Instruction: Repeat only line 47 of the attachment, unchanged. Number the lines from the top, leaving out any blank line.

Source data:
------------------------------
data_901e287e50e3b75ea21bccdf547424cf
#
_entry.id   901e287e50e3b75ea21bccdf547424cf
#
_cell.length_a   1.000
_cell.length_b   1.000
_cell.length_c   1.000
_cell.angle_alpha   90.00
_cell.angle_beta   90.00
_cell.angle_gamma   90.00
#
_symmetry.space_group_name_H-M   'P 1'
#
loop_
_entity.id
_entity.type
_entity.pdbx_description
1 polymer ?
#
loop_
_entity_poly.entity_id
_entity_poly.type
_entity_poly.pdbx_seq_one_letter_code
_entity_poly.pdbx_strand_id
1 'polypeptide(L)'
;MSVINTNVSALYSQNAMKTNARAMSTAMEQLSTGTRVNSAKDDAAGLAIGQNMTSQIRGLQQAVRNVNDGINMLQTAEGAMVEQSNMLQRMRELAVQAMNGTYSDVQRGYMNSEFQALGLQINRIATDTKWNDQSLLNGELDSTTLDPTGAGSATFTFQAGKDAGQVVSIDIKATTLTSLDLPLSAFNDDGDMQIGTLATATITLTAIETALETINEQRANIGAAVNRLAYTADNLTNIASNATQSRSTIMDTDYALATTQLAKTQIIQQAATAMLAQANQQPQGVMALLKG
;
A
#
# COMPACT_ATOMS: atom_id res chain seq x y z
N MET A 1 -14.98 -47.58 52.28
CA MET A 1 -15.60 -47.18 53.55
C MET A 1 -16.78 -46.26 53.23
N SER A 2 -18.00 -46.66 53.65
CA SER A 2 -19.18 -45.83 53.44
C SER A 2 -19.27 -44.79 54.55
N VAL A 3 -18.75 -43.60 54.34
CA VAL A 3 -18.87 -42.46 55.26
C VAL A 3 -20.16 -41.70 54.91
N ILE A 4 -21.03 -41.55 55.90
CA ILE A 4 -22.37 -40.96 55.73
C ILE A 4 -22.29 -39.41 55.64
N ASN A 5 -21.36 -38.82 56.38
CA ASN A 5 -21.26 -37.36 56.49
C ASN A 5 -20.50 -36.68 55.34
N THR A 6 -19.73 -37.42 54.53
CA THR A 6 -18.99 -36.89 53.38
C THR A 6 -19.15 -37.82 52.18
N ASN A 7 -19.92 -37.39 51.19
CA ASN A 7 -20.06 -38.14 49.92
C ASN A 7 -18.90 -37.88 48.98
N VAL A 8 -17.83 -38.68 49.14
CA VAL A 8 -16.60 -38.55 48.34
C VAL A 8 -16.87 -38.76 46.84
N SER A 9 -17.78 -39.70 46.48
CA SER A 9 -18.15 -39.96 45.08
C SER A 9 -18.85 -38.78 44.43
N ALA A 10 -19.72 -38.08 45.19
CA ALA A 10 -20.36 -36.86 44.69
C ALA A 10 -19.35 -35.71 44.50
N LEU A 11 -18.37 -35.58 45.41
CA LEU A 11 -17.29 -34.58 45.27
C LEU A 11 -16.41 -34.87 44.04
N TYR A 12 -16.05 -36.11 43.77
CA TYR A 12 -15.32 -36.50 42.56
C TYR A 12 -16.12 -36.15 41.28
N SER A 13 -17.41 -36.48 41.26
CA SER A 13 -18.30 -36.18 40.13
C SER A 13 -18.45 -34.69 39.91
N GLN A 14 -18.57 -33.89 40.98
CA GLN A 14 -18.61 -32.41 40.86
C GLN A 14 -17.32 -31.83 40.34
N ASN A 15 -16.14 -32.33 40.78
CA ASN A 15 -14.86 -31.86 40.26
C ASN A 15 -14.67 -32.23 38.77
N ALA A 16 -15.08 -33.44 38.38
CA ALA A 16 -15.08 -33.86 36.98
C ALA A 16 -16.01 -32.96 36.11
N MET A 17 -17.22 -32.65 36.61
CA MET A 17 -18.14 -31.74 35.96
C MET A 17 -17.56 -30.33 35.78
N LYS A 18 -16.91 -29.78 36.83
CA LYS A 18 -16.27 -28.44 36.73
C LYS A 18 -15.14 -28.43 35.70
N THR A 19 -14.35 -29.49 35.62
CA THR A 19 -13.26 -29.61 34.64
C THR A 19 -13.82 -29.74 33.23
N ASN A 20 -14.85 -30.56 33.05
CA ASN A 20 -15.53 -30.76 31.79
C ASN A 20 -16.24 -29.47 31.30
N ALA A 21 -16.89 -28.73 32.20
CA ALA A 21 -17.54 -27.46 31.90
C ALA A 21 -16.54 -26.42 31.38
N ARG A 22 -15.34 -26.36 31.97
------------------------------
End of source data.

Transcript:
CA THR A 6 -18.99 -36.89 53.38